Analysis Of Case Study On Biomedical Ethics: Divided Loyalties: [Essay Example], 1698 words GradesFixer

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Analysis of Case Study on Biomedical Ethics: Divided Loyalties

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Ava Jones is a four-year old girl who is in severe renal failure. Severe renal failure results in the gradual decrease of the kidney’s functioning, and leads to the inability to filter waste from the blood (Johns, 2018). Ava’s physician has noticed that her ability to thrive is decreasing. Her physician states that without a kidney transplant in the near future, she will not be able to survive without a properly functioning kidney. The only way for a chance at a successful transplant is around ninety percent, but only if the kidney is transplanted from a close relative who has a similar tissue type as Ava. If they do not find a similar tissue type the transplant will most likely not result in a successful surgery, even if the kidney is from a close relative.

The implantation of a close relative without a similar tissue type would result in an equally poor outcome as a cadaver with a non-similar matched tissue. Furthermore, if a cadaver has a similar tissue type it would have a lower probability rate of a good tissue match than a close relative from within the family. The physician informed Ava’s family, which consists of her parents and two older siblings, of the tissue type matching that they needed tests from her close relatives. Her family agrees to undergo a testing to find the results for the best tissue type for Ava’s kidney transplant. The test came back and showed that the excellent candidate for the donation is Ava’s father, all the other family members test came back to be poor matches. The physician is ready to call the family and tell them the good news of the test results, but is interrupted by the father who wants to speak in private to Ava’s physician. She tells him the test results, but to her surprise he burst out in sudden tears saying he is scared to donate his kidney. He continues to urge the physician to tell his family that none of them are a perfect match to be a donor, and asks to begin a search for a cadaver with a good match.

Ava’s best chance of survival for this kidney transplant is to receive a kidney from her father. The physician feels that if she tells the man’s wife that he will be talked and shamed into the donating his kidney. She did not want Ava’s father feeling pressured into being a kidney donor for his daughter’s implantation operation.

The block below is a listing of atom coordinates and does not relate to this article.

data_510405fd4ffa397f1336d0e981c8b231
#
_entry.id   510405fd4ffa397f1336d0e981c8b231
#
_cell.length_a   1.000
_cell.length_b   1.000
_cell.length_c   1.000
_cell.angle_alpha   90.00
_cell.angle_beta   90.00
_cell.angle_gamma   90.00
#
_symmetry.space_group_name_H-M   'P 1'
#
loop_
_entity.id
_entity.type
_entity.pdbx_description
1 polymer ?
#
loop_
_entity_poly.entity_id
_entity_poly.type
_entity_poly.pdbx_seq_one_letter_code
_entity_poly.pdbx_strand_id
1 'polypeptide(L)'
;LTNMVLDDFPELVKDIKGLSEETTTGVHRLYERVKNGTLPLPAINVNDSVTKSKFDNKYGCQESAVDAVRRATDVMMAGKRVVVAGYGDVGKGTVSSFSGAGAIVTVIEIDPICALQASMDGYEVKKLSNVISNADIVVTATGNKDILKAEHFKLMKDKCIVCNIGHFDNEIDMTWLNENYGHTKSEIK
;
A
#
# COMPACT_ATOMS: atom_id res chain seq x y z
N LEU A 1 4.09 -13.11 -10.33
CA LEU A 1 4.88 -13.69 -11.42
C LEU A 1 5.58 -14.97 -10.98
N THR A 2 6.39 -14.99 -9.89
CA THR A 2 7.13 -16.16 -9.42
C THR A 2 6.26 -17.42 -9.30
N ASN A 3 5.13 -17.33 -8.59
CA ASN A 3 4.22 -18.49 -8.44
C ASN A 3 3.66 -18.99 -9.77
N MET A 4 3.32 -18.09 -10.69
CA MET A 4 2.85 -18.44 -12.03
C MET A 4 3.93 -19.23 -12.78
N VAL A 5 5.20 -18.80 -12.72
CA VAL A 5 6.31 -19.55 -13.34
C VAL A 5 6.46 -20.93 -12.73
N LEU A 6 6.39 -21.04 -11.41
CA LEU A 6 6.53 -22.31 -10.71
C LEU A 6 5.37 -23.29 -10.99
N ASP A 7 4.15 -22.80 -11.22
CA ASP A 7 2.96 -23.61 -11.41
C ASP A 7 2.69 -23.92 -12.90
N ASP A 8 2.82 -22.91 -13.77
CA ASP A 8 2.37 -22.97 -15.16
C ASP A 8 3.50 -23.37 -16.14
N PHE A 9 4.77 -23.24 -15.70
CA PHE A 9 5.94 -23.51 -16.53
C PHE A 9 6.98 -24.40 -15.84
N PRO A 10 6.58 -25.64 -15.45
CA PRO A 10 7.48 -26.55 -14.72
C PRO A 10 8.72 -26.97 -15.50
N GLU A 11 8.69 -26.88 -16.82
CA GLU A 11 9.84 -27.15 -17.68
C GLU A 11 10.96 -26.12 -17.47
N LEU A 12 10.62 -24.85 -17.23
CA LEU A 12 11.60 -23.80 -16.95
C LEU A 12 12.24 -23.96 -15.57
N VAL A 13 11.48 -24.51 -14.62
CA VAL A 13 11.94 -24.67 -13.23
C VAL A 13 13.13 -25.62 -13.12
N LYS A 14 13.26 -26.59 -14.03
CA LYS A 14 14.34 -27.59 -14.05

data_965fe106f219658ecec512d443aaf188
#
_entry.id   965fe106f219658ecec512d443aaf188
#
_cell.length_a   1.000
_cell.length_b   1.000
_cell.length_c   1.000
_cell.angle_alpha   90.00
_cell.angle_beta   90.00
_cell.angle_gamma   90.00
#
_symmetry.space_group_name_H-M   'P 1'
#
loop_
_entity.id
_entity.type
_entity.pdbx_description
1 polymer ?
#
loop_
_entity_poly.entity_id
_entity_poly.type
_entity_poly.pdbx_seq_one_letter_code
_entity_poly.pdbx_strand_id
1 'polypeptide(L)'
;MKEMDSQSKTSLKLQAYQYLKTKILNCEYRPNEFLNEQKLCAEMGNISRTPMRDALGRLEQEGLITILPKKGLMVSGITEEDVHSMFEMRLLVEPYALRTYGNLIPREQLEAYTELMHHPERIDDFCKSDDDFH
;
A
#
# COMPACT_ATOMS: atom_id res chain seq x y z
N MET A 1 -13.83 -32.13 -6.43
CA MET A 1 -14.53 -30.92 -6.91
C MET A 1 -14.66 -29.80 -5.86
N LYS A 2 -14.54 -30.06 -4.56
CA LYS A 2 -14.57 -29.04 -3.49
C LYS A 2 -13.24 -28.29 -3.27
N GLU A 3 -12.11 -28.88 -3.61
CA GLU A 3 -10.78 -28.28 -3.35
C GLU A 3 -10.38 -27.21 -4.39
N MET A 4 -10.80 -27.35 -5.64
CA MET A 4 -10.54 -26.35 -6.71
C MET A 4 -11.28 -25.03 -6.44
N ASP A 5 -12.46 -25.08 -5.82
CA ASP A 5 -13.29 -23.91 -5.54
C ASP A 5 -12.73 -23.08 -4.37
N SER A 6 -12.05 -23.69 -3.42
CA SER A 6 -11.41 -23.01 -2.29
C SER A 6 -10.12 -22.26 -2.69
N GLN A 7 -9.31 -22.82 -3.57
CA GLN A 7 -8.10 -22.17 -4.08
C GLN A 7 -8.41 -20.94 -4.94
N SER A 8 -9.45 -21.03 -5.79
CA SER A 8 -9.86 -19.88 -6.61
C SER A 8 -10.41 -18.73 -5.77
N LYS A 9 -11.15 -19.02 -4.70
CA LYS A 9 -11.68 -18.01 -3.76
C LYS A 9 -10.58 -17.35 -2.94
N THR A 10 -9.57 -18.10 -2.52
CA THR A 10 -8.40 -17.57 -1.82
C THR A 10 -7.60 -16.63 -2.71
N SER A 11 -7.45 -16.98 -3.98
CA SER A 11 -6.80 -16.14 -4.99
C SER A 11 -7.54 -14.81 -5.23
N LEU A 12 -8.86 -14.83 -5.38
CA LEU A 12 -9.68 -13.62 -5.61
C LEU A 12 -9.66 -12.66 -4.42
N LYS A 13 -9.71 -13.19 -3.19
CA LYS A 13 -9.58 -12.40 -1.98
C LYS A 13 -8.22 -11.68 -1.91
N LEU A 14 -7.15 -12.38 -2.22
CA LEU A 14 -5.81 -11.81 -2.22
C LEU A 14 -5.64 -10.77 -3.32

What should the physician do?

In the case above, I, as a physician would notice the problem of divided loyalty between the patient’s father and Ava. I owe the whole family to be informed of the test results, not just to the father. The result of telling the man’s wife that none of the close relatives are not perfect tissue matches for her daughter is considered dishonesty. One must remain truthful at all times especially as a healthcare physician. One could say that by telling the man’s wife and Ava’s family that the test results came back showing that no close relatives are perfect matches for Ava’s kidney implant would result in the father’s not being forced by his will or shamed into being the kidney donor for his daughter. Therefore, the solution is to work on finding another matching tissue type and a willing donor for Ava. According to the prima facie moral principle of autonomy, lying to the man’s wife is justifiable because this principle protects Ava’s father’s body from forcing him to be a donor. This would also benefit a close relative by not risking their own life to live without a kidney by donating it to Ava.

On the other hand, one could argue that it is morally wrong for the physician to be dishonest with the man’s wife and Ava’s family by not telling them the test results showing of the father’s perfect tissue match, according to the test results. By informing the family of the situation of Ava’s father’s being frightened to have the kidney surgery, they could be understanding of his feelings and possibly talk him through it. Another thing to consider in this situation is that, in donating his kidney, his daughter’s life would be saved by receiving an implant of a new kidney; thus preserving a life for the next generation. Being professional is very important in healthcare, and to me as the physician in this situation. One untruthful result told to a patient could jeopardize his or her career.

A second principle of autonomy is the principle of promise-keeping. The principle of promise-keeping is “Generally, moral agents have the obligation to keep their promises”. As a doctor, you have a moral obligation to keep my patient’s medical records confidential. No matter who I show their records to, I have to have permission from the patient to inform them. Otherwise, they are to be kept confidential. As a physician, I have this obligation towards Ava and her father. Normative models are also meant to decide the issues of personal involvement and relationships between the patient and the physician. Duty normative ethical theory is one example; deontology is “rights and duties are justified regardless of consequential values”.